• Lawrence Kulak

    It is clear that the Palestinian Authority has turned into a mere propaganda machine as its people demonstrated through repeated terrorist acts that they do not desire a State of their own and its leaders have openly rejected generous offers by Israel. The UN declarations are deliberately vague and consistent with the fact that no nation has ever been forced to give up territory won in a defensive war. This was Ben Gurion’s vision when he agreed to the UN’s partition proposal to have a State and it has come to fruition notwithstanding the unfortunate withdrawal from Gaza and the uprooting of Israreli settlements. That move, ironically may have encouraged Hamas and the PA (now one and the same) to go for broke and get Israel to withdraw to the 67 lines. The Gush Katif gambit may prove to pay off if it continues to keep the Palestinians off the path to Statehood. It may have been a necessary tradeoff after the Israeli “Al Naqba” (catastrophe) which were the Oslo Accords. Rabin and Peres took Israel way off the righteous path and effectively emasculated the efforts of future patriotic statesman like Sharon and Netanyahu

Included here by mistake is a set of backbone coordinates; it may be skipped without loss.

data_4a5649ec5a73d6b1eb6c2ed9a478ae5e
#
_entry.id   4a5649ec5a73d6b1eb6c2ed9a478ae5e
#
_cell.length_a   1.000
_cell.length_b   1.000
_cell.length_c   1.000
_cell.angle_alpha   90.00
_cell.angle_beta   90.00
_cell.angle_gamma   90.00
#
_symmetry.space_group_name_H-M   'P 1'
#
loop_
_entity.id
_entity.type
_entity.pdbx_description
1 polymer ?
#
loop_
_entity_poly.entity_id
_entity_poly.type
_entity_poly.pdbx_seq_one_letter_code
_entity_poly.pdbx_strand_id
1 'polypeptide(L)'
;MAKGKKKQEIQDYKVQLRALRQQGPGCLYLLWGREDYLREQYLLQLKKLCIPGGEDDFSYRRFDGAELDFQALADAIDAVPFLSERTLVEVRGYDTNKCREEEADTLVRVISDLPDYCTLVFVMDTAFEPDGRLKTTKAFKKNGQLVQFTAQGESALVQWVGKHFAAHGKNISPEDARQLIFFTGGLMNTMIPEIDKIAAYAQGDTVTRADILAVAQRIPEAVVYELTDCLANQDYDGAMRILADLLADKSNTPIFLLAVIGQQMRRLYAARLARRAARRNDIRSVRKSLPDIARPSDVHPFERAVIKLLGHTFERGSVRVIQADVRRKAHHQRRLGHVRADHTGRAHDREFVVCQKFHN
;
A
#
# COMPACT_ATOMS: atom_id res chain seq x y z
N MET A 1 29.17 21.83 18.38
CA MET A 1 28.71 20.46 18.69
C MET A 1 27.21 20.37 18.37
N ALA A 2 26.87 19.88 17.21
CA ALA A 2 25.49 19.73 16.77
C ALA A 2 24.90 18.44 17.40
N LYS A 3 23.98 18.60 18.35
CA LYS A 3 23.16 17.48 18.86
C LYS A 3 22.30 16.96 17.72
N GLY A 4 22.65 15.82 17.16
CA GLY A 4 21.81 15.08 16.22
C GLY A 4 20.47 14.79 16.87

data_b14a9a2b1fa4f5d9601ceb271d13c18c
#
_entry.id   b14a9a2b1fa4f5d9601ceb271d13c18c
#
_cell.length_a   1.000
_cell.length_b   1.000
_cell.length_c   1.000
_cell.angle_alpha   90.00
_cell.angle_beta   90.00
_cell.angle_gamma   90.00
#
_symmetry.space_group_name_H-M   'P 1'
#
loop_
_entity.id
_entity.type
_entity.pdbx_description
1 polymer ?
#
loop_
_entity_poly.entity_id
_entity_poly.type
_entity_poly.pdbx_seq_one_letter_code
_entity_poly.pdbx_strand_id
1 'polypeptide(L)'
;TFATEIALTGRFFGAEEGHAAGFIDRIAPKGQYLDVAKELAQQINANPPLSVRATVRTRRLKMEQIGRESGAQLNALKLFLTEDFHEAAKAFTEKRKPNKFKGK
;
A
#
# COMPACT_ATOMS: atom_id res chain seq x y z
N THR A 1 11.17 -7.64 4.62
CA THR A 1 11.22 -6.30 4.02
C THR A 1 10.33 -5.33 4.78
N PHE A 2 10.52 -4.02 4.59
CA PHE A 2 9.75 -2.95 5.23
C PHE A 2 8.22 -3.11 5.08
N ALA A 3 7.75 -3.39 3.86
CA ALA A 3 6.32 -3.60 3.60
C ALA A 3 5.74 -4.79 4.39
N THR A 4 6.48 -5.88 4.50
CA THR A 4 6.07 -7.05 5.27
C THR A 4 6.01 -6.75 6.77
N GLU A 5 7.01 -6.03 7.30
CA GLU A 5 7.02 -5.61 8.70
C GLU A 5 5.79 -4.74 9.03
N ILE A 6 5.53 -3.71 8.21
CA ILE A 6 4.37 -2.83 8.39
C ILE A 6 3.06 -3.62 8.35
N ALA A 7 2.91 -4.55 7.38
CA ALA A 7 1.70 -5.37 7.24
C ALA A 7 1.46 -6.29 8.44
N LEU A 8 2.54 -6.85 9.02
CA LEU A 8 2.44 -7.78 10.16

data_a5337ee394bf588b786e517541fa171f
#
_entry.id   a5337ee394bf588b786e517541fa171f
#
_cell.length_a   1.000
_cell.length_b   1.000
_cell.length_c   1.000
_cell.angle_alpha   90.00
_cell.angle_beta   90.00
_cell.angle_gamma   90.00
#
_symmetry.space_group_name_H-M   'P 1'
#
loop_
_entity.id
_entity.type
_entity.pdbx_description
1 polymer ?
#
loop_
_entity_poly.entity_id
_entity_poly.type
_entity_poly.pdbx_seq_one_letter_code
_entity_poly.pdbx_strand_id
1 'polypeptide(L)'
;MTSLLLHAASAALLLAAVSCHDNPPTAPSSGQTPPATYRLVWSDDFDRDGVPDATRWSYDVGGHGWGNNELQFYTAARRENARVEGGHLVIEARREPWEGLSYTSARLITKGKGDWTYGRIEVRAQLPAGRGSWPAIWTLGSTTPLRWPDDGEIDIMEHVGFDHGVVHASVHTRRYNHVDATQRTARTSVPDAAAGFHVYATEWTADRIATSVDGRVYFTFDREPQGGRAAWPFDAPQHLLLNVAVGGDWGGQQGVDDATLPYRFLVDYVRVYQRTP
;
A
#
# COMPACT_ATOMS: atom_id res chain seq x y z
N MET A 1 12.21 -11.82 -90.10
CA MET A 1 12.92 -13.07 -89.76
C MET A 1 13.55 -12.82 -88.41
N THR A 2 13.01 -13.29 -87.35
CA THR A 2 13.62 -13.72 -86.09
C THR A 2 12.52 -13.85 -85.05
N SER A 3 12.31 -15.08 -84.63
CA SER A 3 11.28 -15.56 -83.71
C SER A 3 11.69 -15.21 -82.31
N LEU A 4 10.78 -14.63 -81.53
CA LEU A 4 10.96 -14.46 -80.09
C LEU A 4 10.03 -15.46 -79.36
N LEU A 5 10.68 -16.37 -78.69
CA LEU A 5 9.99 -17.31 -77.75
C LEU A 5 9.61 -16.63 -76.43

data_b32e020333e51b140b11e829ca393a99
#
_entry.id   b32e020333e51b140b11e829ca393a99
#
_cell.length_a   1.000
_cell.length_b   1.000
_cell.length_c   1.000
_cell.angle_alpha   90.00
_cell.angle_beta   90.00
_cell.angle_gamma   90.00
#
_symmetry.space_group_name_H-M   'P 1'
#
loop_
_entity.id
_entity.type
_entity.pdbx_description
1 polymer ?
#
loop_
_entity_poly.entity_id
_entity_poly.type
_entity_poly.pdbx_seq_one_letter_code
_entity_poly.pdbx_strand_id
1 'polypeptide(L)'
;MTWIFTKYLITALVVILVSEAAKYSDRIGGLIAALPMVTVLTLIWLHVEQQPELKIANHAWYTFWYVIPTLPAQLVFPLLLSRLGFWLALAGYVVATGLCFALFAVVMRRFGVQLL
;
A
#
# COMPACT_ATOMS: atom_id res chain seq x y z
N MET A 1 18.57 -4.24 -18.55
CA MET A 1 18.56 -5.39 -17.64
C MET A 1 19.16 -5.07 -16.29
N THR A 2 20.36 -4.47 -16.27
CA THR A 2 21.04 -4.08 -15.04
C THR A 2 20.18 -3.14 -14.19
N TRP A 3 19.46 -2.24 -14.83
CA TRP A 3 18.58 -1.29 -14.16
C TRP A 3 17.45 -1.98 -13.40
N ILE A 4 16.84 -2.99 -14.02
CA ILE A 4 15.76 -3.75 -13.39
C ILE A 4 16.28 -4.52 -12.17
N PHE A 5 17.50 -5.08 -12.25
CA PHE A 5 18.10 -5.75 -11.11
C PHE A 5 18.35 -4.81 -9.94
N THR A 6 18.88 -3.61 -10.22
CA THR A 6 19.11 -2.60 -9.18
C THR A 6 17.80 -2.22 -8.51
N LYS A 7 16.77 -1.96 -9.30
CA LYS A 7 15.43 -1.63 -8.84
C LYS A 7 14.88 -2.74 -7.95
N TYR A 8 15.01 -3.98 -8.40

Leave a Reply

Please note: comments may be published in the Algemeiner print edition.


Current day month ye@r *

More...

  • Arts and Culture Theater US & Canada New Play Explores the ‘Arrogance’ of American Jews Critical of Israel, Playwright Says

    New Play Explores the ‘Arrogance’ of American Jews Critical of Israel, Playwright Says